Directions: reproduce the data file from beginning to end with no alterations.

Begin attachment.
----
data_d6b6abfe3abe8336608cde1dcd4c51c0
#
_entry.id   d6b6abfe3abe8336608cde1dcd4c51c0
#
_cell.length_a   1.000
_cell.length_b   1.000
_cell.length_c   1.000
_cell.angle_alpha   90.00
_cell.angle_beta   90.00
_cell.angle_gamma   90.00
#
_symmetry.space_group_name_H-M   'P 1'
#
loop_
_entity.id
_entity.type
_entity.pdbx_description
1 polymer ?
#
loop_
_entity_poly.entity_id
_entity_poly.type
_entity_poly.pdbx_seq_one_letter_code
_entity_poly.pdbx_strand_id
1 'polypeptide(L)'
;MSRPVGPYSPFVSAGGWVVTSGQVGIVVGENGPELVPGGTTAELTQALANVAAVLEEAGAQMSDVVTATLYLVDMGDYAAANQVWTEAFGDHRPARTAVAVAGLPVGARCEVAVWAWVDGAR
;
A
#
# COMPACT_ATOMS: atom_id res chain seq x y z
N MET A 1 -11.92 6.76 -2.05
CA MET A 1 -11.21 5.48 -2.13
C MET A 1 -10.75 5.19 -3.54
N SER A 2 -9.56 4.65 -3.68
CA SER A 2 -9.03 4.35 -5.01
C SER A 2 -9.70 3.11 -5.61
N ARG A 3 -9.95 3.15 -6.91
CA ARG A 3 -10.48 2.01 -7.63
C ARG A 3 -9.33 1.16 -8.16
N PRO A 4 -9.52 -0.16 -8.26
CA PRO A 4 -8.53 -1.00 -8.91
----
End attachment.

data_d6b6abfe3abe8336608cde1dcd4c51c0
#
_entry.id   d6b6abfe3abe8336608cde1dcd4c51c0
#
_cell.length_a   1.000
_cell.length_b   1.000
_cell.length_c   1.000
_cell.angle_alpha   90.00
_cell.angle_beta   90.00
_cell.angle_gamma   90.00
#
_symmetry.space_group_name_H-M   'P 1'
#
loop_
_entity.id
_entity.type
_entity.pdbx_description
1 polymer ?
#
loop_
_entity_poly.entity_id
_entity_poly.type
_entity_poly.pdbx_seq_one_letter_code
_entity_poly.pdbx_strand_id
1 'polypeptide(L)'
;MSRPVGPYSPFVSAGGWVVTSGQVGIVVGENGPELVPGGTTAELTQALANVAAVLEEAGAQMSDVVTATLYLVDMGDYAAANQVWTEAFGDHRPARTAVAVAGLPVGARCEVAVWAWVDGAR
;
A
#
# COMPACT_ATOMS: atom_id res chain seq x y z
N MET A 1 -11.92 6.76 -2.05
CA MET A 1 -11.21 5.48 -2.13
C MET A 1 -10.75 5.19 -3.54
N SER A 2 -9.56 4.65 -3.68
CA SER A 2 -9.03 4.35 -5.01
C SER A 2 -9.70 3.11 -5.61
N ARG A 3 -9.95 3.15 -6.91
CA ARG A 3 -10.48 2.01 -7.63
C ARG A 3 -9.33 1.16 -8.16
N PRO A 4 -9.52 -0.16 -8.26
CA PRO A 4 -8.53 -1.00 -8.91